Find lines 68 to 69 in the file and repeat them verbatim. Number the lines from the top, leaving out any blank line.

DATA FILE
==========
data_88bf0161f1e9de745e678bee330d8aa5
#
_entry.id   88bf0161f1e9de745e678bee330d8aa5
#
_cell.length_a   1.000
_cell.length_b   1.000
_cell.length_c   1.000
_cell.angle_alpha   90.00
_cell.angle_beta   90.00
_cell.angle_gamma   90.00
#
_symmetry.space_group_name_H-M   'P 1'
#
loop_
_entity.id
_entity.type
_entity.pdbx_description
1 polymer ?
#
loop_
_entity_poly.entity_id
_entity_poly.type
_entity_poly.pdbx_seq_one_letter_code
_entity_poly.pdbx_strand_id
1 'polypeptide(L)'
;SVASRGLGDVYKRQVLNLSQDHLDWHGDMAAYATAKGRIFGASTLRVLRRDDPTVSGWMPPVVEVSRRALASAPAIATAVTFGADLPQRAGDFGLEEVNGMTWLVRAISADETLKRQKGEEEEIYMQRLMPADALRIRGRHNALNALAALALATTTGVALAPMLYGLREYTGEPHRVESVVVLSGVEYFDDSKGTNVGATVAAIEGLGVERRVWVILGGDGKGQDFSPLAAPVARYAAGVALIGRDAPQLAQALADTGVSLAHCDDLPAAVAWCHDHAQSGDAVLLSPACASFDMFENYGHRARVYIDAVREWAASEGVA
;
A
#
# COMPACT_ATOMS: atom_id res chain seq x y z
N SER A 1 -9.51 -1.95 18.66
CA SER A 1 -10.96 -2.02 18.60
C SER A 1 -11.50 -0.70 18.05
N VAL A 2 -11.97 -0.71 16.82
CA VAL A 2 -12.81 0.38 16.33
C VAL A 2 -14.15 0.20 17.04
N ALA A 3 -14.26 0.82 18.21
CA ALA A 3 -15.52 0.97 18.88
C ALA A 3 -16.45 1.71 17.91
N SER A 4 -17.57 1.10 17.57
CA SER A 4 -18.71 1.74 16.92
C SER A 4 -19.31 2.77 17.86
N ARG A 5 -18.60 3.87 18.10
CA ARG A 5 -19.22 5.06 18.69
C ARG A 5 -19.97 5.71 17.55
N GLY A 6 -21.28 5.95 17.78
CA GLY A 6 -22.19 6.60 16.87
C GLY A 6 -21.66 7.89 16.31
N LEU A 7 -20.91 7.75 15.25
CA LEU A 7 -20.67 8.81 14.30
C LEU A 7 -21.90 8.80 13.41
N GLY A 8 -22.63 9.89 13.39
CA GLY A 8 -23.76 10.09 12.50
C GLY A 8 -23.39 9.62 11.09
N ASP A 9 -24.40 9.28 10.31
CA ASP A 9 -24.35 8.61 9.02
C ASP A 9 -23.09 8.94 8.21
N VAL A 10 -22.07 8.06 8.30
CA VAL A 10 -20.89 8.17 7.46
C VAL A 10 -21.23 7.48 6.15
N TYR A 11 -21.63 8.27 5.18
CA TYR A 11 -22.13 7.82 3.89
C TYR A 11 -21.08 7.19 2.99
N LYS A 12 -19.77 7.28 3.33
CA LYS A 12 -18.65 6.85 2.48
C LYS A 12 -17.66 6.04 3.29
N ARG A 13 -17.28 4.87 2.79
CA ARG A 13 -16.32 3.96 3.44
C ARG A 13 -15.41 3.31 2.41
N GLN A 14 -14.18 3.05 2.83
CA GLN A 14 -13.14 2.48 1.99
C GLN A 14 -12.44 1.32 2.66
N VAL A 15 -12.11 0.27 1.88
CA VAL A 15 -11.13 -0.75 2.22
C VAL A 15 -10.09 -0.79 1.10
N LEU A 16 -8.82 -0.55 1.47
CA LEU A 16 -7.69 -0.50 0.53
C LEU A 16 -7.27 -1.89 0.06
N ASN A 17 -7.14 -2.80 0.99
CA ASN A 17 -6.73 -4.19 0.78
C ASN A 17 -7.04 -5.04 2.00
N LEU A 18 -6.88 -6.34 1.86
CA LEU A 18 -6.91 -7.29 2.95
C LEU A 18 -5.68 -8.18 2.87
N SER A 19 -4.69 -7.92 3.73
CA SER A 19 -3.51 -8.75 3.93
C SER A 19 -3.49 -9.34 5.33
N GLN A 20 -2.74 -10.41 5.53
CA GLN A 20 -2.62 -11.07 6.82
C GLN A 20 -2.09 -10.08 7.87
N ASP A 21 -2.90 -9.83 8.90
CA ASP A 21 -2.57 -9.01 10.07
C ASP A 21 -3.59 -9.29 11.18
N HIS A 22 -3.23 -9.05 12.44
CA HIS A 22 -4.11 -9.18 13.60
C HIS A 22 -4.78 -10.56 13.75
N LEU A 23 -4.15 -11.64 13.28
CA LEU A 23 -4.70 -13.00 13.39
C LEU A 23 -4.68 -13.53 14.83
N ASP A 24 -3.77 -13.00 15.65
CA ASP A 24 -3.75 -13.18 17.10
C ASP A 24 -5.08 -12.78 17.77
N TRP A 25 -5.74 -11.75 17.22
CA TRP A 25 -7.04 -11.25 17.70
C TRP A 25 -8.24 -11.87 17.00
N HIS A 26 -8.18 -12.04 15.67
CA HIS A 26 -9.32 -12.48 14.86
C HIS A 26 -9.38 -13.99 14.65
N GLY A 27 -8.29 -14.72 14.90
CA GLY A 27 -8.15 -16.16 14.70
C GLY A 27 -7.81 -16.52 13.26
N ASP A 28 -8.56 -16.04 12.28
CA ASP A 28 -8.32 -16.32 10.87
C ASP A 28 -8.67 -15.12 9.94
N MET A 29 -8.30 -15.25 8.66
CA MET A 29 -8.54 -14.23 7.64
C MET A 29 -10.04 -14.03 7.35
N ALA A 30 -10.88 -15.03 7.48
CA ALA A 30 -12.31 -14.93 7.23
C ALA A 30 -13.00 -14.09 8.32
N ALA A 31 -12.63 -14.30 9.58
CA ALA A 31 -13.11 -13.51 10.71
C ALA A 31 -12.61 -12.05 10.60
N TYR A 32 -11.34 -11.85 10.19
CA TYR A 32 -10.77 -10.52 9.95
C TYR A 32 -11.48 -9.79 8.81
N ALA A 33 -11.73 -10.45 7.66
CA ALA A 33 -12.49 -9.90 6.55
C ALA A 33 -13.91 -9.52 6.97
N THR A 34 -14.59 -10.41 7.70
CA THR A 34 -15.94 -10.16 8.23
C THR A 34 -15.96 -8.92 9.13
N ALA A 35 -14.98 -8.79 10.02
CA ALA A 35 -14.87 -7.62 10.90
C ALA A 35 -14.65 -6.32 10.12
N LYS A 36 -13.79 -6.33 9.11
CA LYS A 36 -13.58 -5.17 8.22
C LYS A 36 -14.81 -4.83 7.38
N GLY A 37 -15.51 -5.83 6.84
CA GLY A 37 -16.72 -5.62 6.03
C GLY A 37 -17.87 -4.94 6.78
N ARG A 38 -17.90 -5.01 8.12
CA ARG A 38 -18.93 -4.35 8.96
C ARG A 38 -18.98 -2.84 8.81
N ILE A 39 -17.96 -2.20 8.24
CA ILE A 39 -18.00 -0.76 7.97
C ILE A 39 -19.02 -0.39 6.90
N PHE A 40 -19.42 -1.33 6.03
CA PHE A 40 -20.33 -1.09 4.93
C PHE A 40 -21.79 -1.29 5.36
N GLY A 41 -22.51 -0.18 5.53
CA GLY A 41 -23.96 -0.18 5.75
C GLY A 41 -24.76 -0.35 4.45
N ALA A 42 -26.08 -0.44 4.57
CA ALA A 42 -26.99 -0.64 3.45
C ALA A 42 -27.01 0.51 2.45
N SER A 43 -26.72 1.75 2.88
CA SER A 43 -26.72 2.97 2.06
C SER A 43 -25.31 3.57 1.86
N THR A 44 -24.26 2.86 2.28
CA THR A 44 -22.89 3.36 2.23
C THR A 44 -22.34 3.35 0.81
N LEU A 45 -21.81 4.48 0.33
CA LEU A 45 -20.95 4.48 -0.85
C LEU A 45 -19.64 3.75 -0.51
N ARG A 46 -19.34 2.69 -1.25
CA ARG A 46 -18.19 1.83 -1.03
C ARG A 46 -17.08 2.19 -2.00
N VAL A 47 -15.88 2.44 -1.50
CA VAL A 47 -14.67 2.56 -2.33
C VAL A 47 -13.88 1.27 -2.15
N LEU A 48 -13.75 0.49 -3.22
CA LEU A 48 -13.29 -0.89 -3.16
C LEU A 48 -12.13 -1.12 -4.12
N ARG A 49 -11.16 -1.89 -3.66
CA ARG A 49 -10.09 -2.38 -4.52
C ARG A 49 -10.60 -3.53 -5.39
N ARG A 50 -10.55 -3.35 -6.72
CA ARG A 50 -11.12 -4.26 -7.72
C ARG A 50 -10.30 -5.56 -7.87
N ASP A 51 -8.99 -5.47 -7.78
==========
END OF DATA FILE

CA ARG A 13 -16.32 3.96 3.44
C ARG A 13 -15.41 3.31 2.41